Today begins the last stage of the domain register reorganisation. Old domains will become inactive but they can be re-activated via re-registration.
Today begins the last stage of the domain register reorganisation: the domains that have still not been re-registered during the 7-month transitional period will be removed from the .ee zone and their names will become inactive.When the domain that has not been re-registered is removed from the zone, no one will be able to access the web pages and e-mail accounts connected with the domain name. “We will retain such domains with the accompanying data for two more months, during which period the no longer functioning domain can still be activated. To do this, get in touch with a registrar and submit your application. After that the procedure will take about one hour from the moment the Estonian Internet Foundation receives the application from the registrar,” explained Marek-Andres Kauts, Chairman of the Management Board of the Estonian Internet Foundation. “Only those domains are removed from the zone for which the registrars have not received re-registration applications during the last 7 months. The approximately 50,500 re-registered domains and new domains registered after the adoption of the new registration procedure will not be affected”, Kauts added.
We would like to stress that the materials on the web pages and e-mail accounts will not disappear as they are stored on the servers of the service providers. Domain removal from the zone suspends references to the relevant domain name servers, which means that the web pages are no longer accessible via the domain.
If during the next two months (until 06.04.2011) we still receive no re-registration application, the corresponding domain name will become vacant and anyone will be able to register and use it on a first-come, first-served basis.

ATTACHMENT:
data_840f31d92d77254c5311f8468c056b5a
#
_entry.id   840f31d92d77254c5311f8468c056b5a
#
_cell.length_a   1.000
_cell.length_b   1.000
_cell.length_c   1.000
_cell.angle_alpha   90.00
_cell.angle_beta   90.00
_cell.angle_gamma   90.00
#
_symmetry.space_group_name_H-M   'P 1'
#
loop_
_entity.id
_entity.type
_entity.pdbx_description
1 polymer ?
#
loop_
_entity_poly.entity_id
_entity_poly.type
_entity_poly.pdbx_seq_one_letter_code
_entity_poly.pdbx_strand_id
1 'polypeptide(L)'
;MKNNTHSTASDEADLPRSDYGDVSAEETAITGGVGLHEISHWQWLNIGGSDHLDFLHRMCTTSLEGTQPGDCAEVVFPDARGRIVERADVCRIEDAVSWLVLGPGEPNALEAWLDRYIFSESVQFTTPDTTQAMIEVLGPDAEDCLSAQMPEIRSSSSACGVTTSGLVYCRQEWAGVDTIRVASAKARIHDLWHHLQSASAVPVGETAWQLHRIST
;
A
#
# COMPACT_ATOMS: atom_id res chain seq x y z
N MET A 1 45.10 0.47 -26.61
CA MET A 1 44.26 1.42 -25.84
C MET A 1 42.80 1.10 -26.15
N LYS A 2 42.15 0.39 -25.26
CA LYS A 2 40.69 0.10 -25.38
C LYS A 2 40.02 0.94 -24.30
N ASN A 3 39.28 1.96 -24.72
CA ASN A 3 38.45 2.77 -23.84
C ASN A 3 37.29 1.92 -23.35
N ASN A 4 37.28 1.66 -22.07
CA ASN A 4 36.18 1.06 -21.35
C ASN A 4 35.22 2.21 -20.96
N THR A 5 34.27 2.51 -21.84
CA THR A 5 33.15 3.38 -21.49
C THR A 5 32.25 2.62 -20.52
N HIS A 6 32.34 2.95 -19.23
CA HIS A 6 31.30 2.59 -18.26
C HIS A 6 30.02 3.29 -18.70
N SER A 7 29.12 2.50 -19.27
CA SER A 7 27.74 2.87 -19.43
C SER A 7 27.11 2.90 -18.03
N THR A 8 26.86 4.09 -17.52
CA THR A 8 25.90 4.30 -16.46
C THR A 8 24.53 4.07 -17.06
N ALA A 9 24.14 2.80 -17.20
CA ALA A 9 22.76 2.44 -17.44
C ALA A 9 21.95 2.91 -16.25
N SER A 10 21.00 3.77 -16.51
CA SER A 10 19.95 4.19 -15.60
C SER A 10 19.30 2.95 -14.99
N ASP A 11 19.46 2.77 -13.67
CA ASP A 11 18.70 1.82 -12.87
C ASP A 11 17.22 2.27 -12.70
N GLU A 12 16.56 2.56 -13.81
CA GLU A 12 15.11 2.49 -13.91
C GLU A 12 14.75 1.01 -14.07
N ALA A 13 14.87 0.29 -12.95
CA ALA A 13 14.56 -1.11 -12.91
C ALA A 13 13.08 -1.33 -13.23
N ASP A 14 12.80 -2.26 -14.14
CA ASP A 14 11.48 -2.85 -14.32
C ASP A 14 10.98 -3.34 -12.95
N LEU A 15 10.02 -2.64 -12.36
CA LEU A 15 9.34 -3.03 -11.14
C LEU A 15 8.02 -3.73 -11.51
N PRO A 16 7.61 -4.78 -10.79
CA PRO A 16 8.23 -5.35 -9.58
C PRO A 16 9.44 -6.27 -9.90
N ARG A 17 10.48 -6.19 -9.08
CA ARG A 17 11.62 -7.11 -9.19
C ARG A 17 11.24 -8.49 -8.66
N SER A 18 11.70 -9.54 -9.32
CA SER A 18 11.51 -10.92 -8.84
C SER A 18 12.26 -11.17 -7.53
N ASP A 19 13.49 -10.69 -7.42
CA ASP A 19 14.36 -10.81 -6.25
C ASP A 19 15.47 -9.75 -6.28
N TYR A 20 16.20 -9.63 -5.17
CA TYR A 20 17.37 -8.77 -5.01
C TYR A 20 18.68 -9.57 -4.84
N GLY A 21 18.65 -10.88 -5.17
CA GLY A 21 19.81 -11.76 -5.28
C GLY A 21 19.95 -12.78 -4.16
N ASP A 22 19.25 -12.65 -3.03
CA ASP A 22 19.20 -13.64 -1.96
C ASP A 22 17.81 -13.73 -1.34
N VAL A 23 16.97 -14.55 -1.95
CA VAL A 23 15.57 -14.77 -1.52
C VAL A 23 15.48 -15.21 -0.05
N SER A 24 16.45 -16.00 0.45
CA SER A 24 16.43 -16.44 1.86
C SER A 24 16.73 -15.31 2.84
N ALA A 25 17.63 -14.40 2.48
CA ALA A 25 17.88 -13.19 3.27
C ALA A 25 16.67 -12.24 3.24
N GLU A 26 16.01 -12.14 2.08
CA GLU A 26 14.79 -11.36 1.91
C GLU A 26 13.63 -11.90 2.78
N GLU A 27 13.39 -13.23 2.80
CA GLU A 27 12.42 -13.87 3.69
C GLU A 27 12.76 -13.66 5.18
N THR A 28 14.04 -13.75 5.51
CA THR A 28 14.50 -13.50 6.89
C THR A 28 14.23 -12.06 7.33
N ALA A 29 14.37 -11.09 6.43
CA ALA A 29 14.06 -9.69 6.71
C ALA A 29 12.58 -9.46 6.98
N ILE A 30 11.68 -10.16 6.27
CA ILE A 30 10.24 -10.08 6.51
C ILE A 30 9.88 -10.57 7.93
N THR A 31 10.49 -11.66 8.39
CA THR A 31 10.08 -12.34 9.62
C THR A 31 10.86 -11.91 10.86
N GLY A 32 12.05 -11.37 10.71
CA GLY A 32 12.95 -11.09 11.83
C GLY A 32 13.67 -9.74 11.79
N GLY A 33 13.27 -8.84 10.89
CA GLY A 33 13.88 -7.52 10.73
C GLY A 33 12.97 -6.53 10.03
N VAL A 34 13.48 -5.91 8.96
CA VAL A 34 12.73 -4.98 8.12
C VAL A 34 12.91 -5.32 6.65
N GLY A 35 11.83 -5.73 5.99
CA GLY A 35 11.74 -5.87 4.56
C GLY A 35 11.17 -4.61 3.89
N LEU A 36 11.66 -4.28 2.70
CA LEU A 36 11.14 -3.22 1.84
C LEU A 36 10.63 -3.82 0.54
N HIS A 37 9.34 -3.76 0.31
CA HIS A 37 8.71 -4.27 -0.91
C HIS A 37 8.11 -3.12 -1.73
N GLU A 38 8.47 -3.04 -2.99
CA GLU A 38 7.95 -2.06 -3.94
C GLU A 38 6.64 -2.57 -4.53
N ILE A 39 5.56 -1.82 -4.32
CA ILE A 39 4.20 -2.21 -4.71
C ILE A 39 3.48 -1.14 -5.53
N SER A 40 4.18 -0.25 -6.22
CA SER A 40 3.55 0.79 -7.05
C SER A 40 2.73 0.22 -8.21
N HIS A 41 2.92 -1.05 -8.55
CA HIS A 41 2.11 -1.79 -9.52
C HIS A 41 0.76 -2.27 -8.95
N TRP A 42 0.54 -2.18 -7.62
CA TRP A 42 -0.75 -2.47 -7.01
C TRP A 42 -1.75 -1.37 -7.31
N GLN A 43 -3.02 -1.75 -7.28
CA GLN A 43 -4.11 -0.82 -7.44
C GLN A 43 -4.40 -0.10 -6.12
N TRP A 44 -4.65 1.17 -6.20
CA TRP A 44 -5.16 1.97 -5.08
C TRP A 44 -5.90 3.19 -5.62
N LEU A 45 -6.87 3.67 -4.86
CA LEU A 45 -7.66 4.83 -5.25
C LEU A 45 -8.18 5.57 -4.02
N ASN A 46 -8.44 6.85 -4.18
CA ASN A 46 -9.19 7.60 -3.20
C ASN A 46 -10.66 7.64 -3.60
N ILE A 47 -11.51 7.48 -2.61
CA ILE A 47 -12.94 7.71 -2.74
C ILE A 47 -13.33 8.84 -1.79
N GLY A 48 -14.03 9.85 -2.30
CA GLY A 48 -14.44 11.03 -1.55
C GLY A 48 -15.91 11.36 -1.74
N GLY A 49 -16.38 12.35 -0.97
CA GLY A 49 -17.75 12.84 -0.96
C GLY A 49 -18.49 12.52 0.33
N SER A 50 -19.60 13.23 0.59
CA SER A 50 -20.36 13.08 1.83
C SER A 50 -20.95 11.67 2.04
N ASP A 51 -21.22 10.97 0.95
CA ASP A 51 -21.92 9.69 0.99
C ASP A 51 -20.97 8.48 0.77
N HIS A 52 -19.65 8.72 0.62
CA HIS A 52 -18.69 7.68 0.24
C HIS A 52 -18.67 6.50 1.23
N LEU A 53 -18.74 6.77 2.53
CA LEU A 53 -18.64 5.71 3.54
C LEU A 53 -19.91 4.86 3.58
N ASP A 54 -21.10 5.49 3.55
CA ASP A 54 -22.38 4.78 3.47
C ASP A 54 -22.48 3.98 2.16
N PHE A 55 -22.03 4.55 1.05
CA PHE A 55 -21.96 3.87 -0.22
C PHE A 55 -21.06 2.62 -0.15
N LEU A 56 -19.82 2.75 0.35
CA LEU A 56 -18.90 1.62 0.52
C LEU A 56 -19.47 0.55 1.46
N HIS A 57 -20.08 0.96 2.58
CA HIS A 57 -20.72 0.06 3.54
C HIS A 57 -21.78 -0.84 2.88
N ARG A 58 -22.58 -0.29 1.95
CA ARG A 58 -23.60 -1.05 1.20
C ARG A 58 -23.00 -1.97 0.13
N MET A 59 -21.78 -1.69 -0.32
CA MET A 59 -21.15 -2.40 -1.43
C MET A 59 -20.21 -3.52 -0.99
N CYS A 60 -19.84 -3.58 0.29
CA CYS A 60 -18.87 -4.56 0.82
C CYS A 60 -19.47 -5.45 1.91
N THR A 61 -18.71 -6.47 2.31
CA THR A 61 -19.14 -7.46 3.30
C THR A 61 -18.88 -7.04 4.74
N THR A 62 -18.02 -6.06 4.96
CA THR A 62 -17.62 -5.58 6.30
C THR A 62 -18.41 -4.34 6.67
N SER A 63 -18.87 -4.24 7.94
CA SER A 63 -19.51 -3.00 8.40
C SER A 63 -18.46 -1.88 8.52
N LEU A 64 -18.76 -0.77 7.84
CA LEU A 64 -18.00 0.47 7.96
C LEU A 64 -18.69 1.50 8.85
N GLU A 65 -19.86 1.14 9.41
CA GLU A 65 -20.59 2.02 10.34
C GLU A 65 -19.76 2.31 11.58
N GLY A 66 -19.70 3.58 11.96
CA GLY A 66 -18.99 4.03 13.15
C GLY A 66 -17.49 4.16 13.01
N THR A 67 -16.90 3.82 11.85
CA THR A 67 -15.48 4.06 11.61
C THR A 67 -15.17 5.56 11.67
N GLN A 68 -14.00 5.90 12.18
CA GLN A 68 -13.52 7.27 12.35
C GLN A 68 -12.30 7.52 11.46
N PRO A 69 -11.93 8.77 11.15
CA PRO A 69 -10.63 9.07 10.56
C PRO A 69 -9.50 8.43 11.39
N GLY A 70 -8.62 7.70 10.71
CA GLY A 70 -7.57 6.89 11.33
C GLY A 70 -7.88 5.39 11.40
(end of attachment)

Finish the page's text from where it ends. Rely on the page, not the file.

As the domain register re-organisation period enters its final stretch, the four-part campaign conducted by the Estonian Internet Foundation to warn registrants about re-registration nears its end. Maarja Kirtsi, the Estonian Internet Foundation’s Adviser that has been in charge of the notification project, sums up the results: “The notification activities have been thorough and can be divided into four parts. Firstly, those registrants were notified whose contact information was derived from the databases of the registrars. Then we sent out over 250,000 e-mails to the addresses from the old domain register submitted to the Estonian Internet Foundation. Thirdly, as the register contained many registrants without e-mail addresses, we notified them by conventional mail. Lastly, we are currently engaged in the “Take care of your online home” media campaign conducted with the assistance of the European Regional Development Fund. I believe that the message has reached the target group.”
If your domain has been rendered inactive and you wish to re-register it, start by checking the domain here www.internet.ee. You can then choose a registrar and submit your application to us via that registrar to have the domain re-registered. If you have questions then please take a look at the information pages on www.internet.ee or get in touch with an accredited registrar, the list of which is also available on our website.
The Estonian Internet Foundation is the organisation founded by the Government of the Republic of Estonia and the Estonian Association of Information Technology and Telecommunications with the purpose of management of Estonian top-level domain names (.ee). Domain rules and fees applicable to .ee, pri.ee, com.ee, fie.ee and med.ee are approved subject to consensus by the 6-member Council of the Estonian Internet Foundation. Half of the council members are appointed by the Estonian Association of Information Technology and Telecommunications and half – by the government.
From time to time, we receive feedback from domain owners that, to their dismay, one or another .ee domain is either about to be deleted or has already been deleted and put up for auction. At the same time, there is a clear procedure in place to prevent such cases on the sides of the registrar, the registry, and the registrant. That is what we are discussing.
During 13–16 September the annual European Cyber Security Challenge (ECSC) will take place in Vienna, aiming to connect young IT talents with companies and organisations in the field. Once again, the Estonian national team, which was put together through preliminary rounds and a training camp, will take part in the competition. The main sponsor of the qualification event and the ESCS team is the Estonian Internet Foundation, and the project is run by the TalTech Centre for Digital Forensics and Cyber Security.
We are delighted to share a news story that is round and fortified with several zeros; namely, there are already more than 150,000 top-level Estonian domains in the world or Internet addresses ending in .ee.